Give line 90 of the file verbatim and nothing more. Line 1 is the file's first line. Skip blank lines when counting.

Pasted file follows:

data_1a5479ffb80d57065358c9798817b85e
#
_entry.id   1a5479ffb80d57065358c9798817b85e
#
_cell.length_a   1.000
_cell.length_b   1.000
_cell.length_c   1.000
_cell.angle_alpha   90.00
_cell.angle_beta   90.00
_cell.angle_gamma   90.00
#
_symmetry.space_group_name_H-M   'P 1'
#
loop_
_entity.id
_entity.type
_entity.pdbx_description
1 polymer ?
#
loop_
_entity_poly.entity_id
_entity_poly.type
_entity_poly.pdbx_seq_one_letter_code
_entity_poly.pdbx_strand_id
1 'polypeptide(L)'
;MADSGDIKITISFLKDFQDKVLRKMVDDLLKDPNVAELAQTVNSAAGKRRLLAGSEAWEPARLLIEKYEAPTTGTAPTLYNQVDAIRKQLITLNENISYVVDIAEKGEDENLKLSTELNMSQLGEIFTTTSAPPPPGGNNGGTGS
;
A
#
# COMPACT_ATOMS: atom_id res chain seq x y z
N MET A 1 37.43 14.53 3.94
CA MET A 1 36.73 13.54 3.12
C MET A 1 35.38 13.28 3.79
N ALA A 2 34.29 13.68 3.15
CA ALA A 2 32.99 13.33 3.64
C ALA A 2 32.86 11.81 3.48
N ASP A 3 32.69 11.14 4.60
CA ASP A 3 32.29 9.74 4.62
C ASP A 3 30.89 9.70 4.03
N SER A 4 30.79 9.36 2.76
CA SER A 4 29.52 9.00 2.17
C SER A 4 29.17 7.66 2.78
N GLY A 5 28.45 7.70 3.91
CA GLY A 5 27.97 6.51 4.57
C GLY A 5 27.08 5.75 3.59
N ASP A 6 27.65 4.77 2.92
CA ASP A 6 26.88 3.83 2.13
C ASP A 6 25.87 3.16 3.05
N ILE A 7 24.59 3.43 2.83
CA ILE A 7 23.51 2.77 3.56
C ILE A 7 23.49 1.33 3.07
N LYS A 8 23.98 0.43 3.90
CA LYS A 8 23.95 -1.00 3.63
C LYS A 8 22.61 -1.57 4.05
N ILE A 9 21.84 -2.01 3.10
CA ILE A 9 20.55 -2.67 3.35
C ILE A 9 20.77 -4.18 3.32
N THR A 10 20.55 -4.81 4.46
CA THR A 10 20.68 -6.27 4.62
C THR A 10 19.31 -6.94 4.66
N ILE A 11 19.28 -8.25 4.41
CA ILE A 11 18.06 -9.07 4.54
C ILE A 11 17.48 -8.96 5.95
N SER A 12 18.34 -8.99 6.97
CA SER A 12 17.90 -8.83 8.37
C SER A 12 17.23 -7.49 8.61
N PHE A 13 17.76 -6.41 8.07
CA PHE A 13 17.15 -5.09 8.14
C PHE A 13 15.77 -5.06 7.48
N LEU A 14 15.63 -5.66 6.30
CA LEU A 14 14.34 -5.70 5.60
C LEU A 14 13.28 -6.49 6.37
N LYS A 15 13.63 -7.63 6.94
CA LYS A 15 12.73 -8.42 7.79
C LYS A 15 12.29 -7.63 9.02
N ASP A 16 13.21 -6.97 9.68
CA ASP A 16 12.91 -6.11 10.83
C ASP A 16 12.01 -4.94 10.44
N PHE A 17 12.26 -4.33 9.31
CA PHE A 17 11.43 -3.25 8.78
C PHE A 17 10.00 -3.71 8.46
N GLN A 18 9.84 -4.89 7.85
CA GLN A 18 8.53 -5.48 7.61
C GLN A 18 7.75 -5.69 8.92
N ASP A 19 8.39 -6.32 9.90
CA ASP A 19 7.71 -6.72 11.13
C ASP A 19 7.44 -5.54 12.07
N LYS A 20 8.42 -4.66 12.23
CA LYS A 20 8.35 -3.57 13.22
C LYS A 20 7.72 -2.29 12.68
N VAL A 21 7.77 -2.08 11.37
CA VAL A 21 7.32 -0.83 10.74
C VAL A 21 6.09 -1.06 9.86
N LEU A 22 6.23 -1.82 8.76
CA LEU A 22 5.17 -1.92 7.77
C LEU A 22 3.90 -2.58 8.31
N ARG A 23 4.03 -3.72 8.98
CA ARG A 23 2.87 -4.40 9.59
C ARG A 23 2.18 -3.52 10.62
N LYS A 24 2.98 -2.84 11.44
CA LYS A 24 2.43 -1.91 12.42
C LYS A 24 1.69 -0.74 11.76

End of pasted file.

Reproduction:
C LYS A 20 7.72 -2.29 12.68